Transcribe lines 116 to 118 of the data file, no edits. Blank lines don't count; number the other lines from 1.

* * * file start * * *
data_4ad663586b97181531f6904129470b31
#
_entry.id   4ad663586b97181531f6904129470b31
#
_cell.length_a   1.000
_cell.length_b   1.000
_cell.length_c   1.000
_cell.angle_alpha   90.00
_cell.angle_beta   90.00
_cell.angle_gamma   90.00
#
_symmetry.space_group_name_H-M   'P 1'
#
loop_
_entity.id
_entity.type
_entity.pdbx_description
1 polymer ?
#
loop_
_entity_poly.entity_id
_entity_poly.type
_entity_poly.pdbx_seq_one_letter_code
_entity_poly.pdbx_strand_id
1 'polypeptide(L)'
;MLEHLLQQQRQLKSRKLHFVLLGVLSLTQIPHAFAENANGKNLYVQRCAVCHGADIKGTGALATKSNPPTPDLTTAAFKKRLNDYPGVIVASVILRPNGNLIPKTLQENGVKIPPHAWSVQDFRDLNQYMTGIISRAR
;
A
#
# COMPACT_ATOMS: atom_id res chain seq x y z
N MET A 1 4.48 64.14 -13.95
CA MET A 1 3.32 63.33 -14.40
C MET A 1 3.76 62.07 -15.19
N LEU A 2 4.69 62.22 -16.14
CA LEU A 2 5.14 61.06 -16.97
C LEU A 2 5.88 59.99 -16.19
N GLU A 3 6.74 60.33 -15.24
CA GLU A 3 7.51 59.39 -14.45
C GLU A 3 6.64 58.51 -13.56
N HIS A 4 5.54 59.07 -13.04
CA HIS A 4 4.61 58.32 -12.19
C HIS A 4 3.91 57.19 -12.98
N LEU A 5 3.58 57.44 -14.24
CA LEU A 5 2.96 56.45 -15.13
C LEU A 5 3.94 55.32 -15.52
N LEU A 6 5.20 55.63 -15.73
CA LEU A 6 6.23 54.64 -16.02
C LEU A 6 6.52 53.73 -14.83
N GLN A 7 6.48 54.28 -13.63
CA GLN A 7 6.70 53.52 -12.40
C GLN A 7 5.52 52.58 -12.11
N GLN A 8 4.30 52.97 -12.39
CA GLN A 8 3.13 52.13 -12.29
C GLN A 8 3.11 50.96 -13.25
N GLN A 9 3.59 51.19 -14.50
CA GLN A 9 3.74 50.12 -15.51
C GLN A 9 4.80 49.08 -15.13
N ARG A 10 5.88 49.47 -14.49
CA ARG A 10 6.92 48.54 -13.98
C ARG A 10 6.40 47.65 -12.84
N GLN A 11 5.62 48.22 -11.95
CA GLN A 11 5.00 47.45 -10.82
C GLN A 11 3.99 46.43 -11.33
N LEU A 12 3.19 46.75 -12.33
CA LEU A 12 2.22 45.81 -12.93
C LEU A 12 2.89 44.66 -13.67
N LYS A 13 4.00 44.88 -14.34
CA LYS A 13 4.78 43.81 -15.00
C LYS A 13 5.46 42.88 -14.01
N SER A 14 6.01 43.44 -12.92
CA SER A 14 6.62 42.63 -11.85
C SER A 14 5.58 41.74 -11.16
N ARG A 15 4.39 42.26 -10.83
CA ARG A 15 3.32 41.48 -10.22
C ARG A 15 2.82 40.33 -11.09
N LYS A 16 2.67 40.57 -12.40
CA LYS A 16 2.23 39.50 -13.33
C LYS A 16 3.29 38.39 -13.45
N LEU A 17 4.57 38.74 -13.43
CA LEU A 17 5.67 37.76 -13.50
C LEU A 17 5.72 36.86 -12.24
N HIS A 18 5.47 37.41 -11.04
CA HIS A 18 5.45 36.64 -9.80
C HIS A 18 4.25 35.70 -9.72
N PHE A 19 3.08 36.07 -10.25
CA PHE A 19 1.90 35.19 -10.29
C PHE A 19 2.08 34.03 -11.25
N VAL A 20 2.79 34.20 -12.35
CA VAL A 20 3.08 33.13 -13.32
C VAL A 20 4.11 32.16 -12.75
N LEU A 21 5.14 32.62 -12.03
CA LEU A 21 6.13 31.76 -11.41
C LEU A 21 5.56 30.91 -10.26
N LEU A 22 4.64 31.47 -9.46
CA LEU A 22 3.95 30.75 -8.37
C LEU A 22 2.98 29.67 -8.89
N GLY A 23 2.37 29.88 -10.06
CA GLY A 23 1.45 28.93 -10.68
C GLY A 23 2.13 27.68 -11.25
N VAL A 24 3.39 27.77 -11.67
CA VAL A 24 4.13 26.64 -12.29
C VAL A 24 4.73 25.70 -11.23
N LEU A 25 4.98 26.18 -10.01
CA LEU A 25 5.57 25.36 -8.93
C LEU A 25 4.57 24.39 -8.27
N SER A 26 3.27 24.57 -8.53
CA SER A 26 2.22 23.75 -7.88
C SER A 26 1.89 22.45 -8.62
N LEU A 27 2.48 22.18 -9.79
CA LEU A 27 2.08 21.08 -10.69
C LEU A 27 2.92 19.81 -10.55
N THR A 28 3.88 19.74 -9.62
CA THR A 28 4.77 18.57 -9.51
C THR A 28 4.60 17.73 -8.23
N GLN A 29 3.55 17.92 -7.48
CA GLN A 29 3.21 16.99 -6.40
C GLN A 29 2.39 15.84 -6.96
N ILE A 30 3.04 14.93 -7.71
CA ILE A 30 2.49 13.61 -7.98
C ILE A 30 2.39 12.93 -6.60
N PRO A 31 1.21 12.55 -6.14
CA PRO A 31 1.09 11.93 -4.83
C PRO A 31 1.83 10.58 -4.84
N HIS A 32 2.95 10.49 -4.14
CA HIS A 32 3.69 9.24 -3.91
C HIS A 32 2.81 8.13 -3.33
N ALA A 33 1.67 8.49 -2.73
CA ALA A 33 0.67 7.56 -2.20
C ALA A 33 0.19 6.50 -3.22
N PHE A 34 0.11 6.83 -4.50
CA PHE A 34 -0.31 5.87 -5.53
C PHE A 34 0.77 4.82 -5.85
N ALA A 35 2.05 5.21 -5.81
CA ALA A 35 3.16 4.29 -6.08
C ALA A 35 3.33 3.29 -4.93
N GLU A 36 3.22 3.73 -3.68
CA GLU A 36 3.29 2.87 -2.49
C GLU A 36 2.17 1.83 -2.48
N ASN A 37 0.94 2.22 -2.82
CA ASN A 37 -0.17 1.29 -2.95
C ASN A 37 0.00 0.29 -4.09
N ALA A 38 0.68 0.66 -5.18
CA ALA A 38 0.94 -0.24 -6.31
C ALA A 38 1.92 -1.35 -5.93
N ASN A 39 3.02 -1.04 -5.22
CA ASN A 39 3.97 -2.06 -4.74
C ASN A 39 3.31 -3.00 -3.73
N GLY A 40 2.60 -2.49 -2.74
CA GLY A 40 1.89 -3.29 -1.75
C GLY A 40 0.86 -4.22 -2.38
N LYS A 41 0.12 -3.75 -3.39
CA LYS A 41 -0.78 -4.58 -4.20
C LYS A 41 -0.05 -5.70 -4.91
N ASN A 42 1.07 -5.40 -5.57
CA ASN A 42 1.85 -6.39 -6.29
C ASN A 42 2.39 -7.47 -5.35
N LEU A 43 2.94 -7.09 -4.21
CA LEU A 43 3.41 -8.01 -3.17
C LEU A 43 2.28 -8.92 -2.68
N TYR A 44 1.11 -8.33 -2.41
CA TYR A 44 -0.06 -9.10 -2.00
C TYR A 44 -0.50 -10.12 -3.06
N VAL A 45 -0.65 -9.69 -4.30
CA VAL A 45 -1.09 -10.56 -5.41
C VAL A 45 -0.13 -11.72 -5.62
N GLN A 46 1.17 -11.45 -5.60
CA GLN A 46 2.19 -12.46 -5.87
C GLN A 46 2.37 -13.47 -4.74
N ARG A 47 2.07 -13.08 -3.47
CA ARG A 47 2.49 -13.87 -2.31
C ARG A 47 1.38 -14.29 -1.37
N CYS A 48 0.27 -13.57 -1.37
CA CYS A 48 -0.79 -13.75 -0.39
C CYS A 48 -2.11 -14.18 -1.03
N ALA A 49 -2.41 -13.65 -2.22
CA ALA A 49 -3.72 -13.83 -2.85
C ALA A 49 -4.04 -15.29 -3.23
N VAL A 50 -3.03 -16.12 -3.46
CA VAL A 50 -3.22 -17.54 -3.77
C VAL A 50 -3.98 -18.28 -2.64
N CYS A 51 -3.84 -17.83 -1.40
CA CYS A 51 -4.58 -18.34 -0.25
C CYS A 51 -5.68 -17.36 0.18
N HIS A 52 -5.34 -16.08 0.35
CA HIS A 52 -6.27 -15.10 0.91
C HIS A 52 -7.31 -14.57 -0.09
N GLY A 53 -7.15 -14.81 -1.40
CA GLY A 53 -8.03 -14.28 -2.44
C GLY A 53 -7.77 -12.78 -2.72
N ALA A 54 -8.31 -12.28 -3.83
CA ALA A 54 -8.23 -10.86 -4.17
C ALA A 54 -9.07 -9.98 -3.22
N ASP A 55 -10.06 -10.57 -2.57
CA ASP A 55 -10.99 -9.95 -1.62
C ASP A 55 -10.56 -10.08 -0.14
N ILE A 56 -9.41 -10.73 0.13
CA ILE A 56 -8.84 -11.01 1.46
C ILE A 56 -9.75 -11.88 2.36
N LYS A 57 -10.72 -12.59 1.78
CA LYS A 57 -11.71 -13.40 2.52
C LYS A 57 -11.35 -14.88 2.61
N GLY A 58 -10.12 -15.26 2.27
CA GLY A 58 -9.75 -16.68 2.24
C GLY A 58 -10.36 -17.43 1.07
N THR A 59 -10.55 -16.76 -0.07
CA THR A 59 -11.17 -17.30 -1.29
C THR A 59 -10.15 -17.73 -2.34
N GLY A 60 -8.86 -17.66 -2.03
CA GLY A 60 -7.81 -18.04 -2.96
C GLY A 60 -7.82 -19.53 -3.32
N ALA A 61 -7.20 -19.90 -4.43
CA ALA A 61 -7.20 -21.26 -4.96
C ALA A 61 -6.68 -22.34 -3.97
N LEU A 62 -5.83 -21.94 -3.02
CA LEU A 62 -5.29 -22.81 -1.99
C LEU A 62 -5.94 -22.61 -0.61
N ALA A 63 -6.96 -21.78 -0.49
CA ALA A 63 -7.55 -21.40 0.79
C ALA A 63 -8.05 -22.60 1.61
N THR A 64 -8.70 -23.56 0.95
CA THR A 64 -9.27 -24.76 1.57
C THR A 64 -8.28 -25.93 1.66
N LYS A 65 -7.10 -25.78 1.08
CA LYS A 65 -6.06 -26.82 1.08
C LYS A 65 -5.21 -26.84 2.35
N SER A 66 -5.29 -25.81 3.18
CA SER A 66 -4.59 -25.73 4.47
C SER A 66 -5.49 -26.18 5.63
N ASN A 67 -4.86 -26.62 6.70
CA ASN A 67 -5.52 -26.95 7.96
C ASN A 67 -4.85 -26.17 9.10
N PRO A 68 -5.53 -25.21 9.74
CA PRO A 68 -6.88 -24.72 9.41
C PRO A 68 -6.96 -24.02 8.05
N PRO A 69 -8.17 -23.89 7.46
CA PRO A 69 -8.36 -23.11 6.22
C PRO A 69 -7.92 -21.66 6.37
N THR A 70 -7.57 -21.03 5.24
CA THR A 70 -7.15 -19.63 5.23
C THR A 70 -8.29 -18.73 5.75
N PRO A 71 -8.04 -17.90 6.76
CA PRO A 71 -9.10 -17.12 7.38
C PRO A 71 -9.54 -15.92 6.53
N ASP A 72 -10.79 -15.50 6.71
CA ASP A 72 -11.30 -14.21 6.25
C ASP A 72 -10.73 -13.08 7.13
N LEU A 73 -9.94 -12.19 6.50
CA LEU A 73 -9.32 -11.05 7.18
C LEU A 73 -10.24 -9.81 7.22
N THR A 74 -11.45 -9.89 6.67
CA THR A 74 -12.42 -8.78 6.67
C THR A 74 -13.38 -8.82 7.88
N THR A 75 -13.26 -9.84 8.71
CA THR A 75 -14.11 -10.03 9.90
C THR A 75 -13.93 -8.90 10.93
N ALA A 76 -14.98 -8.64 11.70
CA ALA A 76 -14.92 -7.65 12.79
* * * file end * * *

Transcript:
CA GLN A 29 3.21 16.99 -6.40
C GLN A 29 2.39 15.84 -6.96
N ILE A 30 3.04 14.93 -7.71